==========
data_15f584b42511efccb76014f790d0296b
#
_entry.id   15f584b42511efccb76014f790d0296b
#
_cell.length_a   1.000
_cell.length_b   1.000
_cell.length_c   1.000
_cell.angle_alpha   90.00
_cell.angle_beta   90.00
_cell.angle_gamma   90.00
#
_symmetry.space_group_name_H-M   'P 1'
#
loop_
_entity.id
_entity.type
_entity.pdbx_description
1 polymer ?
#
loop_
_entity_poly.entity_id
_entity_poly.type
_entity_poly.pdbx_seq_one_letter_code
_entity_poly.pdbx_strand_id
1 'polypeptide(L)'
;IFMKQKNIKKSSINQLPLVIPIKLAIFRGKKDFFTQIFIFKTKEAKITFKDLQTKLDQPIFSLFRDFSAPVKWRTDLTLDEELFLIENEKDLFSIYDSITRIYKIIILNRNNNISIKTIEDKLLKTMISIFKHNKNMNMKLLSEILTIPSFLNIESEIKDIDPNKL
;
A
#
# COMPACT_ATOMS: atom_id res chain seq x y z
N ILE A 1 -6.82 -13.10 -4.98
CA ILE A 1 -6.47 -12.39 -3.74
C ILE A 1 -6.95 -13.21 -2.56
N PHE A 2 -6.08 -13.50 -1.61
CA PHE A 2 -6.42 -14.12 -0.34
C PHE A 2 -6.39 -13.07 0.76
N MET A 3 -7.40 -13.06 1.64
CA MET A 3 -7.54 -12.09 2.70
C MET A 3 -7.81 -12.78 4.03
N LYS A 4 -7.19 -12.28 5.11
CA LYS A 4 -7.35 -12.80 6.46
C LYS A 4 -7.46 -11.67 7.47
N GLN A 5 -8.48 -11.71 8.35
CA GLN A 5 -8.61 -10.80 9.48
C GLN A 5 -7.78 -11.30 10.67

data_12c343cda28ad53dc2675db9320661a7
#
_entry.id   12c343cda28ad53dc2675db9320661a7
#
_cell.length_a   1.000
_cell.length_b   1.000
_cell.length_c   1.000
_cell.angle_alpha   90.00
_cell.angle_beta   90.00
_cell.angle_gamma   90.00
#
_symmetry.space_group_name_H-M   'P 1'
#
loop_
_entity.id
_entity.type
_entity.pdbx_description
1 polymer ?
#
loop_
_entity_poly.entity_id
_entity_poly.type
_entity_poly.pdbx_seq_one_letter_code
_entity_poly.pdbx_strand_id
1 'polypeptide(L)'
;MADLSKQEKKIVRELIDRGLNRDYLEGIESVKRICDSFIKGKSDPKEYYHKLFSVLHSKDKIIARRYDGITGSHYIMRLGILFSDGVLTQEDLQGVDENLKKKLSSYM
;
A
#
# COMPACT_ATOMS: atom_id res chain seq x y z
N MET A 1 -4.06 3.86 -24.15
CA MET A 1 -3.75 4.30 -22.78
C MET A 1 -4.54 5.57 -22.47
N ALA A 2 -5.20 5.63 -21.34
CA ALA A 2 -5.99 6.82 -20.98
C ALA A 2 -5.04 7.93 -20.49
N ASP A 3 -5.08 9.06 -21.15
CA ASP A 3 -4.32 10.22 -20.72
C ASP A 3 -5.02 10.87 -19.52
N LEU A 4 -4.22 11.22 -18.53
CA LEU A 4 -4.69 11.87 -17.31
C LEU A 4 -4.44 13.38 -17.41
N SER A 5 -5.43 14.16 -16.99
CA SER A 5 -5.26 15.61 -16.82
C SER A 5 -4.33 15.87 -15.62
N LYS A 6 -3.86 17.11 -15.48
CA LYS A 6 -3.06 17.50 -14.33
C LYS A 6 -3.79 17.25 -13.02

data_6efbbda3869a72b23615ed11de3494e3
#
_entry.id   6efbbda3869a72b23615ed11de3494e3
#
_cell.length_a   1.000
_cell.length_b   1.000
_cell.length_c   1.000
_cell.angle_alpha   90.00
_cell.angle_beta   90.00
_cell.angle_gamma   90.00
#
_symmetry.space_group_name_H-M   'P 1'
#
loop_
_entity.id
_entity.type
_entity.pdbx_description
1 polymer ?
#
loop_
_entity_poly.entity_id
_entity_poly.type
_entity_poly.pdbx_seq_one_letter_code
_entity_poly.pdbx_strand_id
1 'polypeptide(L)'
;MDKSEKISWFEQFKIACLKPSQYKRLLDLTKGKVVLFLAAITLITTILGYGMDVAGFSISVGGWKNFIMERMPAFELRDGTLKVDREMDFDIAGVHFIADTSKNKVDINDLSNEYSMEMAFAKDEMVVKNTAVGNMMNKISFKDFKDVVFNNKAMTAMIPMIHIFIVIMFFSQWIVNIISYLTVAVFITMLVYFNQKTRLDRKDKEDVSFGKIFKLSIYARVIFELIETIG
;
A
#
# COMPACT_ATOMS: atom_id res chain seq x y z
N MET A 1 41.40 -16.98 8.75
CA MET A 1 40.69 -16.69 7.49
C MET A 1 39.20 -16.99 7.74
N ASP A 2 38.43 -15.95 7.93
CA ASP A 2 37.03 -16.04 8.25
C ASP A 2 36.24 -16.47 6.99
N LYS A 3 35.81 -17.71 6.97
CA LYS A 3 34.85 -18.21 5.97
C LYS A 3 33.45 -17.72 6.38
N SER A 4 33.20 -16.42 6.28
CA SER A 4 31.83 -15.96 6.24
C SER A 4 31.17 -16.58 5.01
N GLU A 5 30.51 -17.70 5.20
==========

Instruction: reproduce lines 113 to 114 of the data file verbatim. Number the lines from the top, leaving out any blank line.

loop_
_entity_poly.entity_id